Sunday, April 25, 2010

Bhutan: what do monks do?

In their highly informative book The Blessings of Bhutan, Russ and Blyth Carpenter have a chapter entitled 'What do monks do?'. Here are a few excerpts:

In Bhutan, you encounter monks at every turn. They join the crowds in markets, sit patiently on the sidelines of archery matches, roam narrow trails on the sides of ridges, stuff themselves into Toyota Land Cruisers, and, in the case of the highest monks of all, sit alongside the king in photographs hanging on walls.

In Bhutan, some monks are paid by the government, while others are supported solely by private donations. Most monks in Bhutan are men, but there are a handful of nuns called anims.

These men (and a few women) deliver a range of spiritual services that may startle the Western mind. Their competencies span the territory between earthy and elemental to unspeakably abstract and everything in between.

Even the first-time visitor to Bhutan will see monks doing unexpected things. For example, monks dance, paint art on the walls of temples, play music on human thighbones, and spend the entire night sitting on stone floors, chanting prayers. In addition, Buddhist professionals are expected to know whether a proposed action is auspicious or not. They unearth the answer through a process known as divination.

If we used elapsed hours as the measuring stick for monk services, then surrogate praying will probably come out on top. Bhutanese rely on the professionals to say prayers for the people and their families. Lay-people can say prayers to a certain extent, and many of them fervently pray every morning. But serious, sustained prayers cannot be said by the people themselves. Only the professionals know the requisite language and ritual.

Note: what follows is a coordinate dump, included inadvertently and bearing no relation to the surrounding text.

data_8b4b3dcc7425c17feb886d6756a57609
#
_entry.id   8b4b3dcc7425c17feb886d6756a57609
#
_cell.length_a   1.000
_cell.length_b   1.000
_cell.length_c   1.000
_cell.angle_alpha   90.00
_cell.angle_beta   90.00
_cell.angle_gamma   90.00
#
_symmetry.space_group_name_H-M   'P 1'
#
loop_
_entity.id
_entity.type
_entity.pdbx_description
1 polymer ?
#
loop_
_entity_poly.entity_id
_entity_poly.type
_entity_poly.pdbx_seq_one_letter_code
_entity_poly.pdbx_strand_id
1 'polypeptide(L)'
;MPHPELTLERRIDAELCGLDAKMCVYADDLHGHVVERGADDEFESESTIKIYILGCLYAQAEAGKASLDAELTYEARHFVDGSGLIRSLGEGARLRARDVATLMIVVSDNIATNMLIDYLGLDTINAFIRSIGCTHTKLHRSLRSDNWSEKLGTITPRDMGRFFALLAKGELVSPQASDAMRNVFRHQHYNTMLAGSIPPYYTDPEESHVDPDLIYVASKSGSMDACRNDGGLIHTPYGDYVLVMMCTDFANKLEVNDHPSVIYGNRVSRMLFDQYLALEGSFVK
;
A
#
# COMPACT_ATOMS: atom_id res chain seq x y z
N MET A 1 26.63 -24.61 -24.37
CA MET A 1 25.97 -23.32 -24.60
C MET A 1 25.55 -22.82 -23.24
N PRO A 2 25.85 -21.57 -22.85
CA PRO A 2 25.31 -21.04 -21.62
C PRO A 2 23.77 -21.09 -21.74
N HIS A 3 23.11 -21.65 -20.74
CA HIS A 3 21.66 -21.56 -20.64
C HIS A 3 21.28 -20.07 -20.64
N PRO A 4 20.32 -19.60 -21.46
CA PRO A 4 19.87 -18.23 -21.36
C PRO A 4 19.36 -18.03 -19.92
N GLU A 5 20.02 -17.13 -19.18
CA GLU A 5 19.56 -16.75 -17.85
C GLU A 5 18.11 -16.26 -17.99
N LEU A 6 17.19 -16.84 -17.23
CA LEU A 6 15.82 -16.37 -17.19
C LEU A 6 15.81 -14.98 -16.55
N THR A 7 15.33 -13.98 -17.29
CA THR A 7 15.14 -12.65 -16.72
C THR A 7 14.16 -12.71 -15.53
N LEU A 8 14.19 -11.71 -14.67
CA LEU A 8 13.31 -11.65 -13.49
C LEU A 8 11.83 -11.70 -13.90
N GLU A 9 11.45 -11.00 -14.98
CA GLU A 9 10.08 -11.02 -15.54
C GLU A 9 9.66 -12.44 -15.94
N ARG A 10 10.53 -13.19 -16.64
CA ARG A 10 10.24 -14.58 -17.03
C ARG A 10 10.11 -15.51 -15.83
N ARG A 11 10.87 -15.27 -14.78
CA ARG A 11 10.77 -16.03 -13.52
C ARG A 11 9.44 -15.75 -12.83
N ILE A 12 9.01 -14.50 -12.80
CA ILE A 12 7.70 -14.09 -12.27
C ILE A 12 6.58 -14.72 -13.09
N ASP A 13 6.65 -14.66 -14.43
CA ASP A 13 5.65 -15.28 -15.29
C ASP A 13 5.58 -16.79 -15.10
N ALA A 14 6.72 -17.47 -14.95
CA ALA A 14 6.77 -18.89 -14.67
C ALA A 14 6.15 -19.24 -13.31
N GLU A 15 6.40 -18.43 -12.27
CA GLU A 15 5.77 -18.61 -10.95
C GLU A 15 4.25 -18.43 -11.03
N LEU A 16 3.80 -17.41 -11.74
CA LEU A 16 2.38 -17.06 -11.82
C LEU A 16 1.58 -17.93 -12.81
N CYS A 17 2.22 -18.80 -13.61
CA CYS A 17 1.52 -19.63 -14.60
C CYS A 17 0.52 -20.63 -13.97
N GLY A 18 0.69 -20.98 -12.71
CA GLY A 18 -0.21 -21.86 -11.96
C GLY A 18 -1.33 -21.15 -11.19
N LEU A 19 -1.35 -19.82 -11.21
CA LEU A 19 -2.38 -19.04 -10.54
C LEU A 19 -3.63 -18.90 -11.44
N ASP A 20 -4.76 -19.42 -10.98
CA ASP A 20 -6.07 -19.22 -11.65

carrying lotus flowers
Kyichu Lakhang courtyard
"How about Question 3?"
Tshering Penjor's English test
joking
four in red

PS: All the portraits were taken with permission from the monks.

3 comments :

greg said...

These are truly wonderful photos - you have a very good eye and sense of timing.

FarHorizons said...

Loved the photos on your blog. I'm planning a trip to Bhutan during Fall & am very inspired by your experience. What make is your camera?

Andrea said...

Thanks, you are both very kind!

My camera is a Canon PowerShot SX10 IS. It is NOT a DSLR, but it has a superzoom lens. That's a 20x optical zoom. This powerful zoom is ideal for Bhutan's big spaces and distant views. I still dream of a DSLR for better portraits and detail photos. However, I should really learn more about how to get better results from the equipment I already have.

http://www.flickr.com/cameras/canon/powershot_sx10_is/

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